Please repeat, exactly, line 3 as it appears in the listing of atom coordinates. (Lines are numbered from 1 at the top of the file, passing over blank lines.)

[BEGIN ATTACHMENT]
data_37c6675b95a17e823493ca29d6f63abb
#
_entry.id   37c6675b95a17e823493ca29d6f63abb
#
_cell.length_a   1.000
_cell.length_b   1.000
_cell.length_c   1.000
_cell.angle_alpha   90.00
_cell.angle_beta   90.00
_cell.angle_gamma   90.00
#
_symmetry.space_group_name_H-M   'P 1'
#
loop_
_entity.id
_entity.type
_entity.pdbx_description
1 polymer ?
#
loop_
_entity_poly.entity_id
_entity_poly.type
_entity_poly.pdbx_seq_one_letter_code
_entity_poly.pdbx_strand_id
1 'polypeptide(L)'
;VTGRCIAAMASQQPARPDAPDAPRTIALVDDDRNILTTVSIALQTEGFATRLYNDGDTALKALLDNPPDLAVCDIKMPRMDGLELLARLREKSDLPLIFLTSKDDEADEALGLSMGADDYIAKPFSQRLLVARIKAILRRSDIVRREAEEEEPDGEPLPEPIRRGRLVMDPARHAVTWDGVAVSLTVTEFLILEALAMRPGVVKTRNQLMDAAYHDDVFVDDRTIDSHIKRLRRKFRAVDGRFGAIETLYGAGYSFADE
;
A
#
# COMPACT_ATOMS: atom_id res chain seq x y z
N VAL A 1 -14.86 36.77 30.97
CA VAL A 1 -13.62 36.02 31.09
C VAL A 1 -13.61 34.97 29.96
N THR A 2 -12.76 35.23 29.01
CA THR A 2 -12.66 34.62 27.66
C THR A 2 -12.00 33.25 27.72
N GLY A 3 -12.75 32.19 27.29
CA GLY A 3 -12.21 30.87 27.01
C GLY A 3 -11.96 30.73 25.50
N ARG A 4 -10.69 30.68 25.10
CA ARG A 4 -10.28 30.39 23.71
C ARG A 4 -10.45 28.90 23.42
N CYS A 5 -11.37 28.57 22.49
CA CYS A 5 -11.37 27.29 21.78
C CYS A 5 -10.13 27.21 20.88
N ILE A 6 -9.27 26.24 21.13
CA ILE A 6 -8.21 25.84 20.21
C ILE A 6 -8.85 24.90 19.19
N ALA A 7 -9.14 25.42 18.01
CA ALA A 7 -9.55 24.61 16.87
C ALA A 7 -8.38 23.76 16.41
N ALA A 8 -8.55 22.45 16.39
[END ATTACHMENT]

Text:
_entry.id   37c6675b95a17e823493ca29d6f63abb